Manfish (1956)

MANFISH (1956)
Article #1379 by Dave Sindelar
Viewing Date: 12-23-2004
Posting Date: 5-22-2005
Directed by W. Lee Wilder
Featuring John Bromfield, Victor Jory, Lon Chaney Jr.

When a sailor discovers a skeleton at the bottom of the sea holding a bottle, he retrieves a ring and a map from it. He then tries to force the man with the matching ring to produce his half of the map so they go treasure hunting.

Don’t let the title fool you; this is not a variant on THE CREATURE FROM THE BLACK LAGOON; the manfish of the title is the name of a boat. And don’t let the fact that the movie is adapted from two Poe stories lead you into thinking it’s a horror movie; “The Gold Bug” is one of Poe’s non-horror stories, and the borrowings from “The Tell-Tale Heart” have little horror content to them. Yet, because of the title and the Poe and Chaney connections, some people lump this in to the horror category when it’s really just an adventure story of sorts with a small snatch of horror at times. On the plus side, some of the underwater imagery is memorable, Chaney has a decent role as the only really likable major character, Jory does a good job with his role even if he does chew the scenery a bit, and the Jamaican settings are suitably exotic. On the down side, the story isn’t much fun, especially as the two primary characters are both unpleasant characters; you get really tired of people calling each other “stupid” in the movie. It’s also turgidly directed, and even the Jamaican music isn’t particularly memorable. All in all, it’s a bit of a snoozer, if not totally worthless.

The Man in the Trunk (1942)

Article #1378 by Dave Sindelar
Viewing Date: 12-22-2004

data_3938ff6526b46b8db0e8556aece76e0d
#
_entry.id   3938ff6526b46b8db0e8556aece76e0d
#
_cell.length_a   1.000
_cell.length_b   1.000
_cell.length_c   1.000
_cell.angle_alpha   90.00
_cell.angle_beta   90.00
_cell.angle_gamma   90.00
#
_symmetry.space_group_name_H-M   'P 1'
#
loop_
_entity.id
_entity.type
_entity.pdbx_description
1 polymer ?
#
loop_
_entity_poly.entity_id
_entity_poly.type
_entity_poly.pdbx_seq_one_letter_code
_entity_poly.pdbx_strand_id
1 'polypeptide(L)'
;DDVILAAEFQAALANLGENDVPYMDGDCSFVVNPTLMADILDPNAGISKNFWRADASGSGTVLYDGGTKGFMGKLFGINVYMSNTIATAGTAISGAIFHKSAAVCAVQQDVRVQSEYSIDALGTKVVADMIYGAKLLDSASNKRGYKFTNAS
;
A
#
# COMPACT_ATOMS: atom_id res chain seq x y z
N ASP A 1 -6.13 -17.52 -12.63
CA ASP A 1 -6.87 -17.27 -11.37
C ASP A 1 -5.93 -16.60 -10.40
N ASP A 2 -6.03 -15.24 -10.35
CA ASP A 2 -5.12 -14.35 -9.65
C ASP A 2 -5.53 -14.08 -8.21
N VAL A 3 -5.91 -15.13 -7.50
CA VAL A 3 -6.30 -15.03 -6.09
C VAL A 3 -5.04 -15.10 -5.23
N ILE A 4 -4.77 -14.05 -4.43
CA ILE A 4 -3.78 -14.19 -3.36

Posting Date: 5-21-2005
Directed by Malcolm St. Clair
Featuring Lynne Roberts, George Holmes, Raymond Walburn

A lawyer makes a last ditch effort to save his client from execution when he discovers a body in a trunk that may end up clearing the man. He ends up with an unexpected sidekick when the dead man’s ghost also begins to take a hand in the proceedings.

Initially, I expected this comic mystery to be one of those movies that only got in under the bar due to marginal horror elements; the dead body in the trunk is a bit on the grisly side, and there is a moderately scary scene in an attic. The addition of the ghost to the mix puts it clearly into the realm of the fantastic. The ghost is largely used for comic purposes, and though his comic shtick threatens to become tiresome, Raymond Walburn’s bright performance keeps his character likable and fun. His best moments come from the character’s gimmick; he isn’t quite a “first-class ghost” yet, and so he’s unable to knock on tables or walk through walls. Some of his best bits involve him trying to get the humans around him to open locked doors for him. Still, his contributions to solving the mystery are pretty slight. In fact, the movie could have been done as a straight and somewhat suspenseful mystery had they omitted the ghost and made the prisoner on death row more sympathetic. This wouldn’t have solved the movie’s worst problem, though; the story itself is very confusing. Still, with the array of familiar names and faces in the cast (I recognized the names of J. Carrol Naish and Milton Parsons right off the bat, and though her name escaped me at first, I instantly recognized Eily Malyon), this proves to be a minor problem only.

Man in Black (1949)

Article #1377 by Dave Sindelar
Viewing Date: 12-21-2004
Posting Date: 5-20-2005
Directed by Francis Searle
Featuring Betty Ann Davies, Sheila Burrell, Sid James

When an old man dies as a result of a freak yoga “accident”, scheming relatives try to get hold of the heiress’s fortune by trying to frighten her into madness.